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ESL Teaching—Past, Present & Future

June 22, 2020

Recently, I went back to my ESL classroom to collect my teaching materials and close out the spring semester. This was the first time I had been to the physical classroom after more than three months of online teaching. I was a bit taken by surprise by how many emotions and thoughts arose during this brief visit. As we begin summer and ultimately look toward classes in the fall, I'd like to take a moment to share a few reflections about English teaching during this time.

Entering the classroom, what struck me the most was how the chairs and tables were arranged. It was if we had all just left class. And I realized how much I missed being with my students. The classroom is such a part of our lives during the semester. As members of a class, we share both a learning and a social experience, and we count on the encouraging regularity of class and one another's presence. Let's start by acknowledging this: Online learning cannot double as the physical classroom. Although we can offer virtual icebreakers and have strategies to keep students engaged, there are always going to be limitations to what can be done socially online.

Yet the opposite is also true. As I tidied the room and gathered my possessions, I also noticed the clunky audiovisual equipment—an old CD player, scratched CDs I had from a holiday lesson, and a moody DVD player. Although weak in social interactions, the online classroom offers possibilities for incorporating videos, music, and other digital content that the physical classroom cannnot equal. This is the strength of the virtual setting. And teaching to this strength is probably the best way to make online learning more enjoyable—and perhaps to create greater engagement and a sense of shared experience.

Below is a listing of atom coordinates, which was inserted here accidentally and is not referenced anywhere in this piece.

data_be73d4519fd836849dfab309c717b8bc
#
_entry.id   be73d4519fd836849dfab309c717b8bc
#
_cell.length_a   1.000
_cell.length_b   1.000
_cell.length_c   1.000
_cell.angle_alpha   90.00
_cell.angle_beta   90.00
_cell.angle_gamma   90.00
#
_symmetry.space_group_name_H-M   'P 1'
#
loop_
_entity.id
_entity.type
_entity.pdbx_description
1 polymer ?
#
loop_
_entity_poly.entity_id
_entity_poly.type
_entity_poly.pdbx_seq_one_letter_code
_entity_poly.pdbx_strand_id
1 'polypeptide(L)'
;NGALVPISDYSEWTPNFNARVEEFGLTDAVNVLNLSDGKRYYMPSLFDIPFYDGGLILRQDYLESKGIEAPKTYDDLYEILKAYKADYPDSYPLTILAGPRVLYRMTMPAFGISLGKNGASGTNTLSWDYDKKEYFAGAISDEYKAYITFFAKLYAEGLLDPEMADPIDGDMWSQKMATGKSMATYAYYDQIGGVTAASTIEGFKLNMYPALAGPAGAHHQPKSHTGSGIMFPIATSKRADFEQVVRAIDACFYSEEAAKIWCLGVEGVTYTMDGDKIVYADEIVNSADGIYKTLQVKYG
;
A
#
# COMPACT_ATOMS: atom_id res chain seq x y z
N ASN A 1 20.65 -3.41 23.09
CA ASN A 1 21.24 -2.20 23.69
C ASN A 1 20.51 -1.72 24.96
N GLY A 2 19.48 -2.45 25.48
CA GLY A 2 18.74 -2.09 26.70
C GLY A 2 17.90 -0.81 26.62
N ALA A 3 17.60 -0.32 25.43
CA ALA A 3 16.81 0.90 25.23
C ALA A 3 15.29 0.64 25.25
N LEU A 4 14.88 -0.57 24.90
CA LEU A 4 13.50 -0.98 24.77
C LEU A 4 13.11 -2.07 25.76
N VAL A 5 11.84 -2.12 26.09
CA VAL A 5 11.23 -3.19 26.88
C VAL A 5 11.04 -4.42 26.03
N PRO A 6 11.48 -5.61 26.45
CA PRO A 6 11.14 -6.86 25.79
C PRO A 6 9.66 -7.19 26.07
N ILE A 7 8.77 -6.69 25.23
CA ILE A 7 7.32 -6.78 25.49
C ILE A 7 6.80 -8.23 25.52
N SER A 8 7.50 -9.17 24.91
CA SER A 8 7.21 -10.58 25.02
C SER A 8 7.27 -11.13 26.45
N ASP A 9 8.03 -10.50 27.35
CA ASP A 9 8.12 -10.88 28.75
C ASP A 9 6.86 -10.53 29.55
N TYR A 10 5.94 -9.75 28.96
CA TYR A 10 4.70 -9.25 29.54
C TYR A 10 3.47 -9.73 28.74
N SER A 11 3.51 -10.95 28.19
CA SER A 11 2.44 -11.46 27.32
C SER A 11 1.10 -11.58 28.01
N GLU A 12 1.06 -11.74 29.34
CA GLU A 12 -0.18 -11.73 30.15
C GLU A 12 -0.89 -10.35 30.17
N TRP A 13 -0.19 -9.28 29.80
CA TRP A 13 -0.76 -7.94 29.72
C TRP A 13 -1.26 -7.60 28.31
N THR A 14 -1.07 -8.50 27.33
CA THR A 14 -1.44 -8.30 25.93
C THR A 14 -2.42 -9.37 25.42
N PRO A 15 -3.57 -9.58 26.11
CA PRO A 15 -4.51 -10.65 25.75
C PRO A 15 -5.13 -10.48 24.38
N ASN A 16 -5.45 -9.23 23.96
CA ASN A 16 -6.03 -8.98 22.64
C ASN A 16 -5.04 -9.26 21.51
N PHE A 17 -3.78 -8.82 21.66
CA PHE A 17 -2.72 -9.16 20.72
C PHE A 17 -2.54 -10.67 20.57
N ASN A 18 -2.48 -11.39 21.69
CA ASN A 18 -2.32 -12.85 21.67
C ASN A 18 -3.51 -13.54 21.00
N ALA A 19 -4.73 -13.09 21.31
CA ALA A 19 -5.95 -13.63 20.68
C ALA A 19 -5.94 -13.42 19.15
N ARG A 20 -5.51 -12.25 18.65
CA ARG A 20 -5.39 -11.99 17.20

As I closed the door behind me, my mind turned toward the future. What will next fall look like? Will we teach online or return to the classroom? Will it be a mixture of settings? The last several months have been challenging, and they have required creative approaches to teaching in new ways. We have learned a lot about managing online classes. We have learned to value things about the physical classroom that we sometimes took for granted. Regardless of what the next semester looks like, I am determined to retain some aspects of online learning, even as a complement to the physical classroom, and to continue to seek creative ways to nurture a sense of classroom community—both online and in person.

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Comments (2)

Sail H.(Student)

I like it

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Ann Dickson(Author)

Hi Sail,

Thanks for your comment! I hope your studies are going well!

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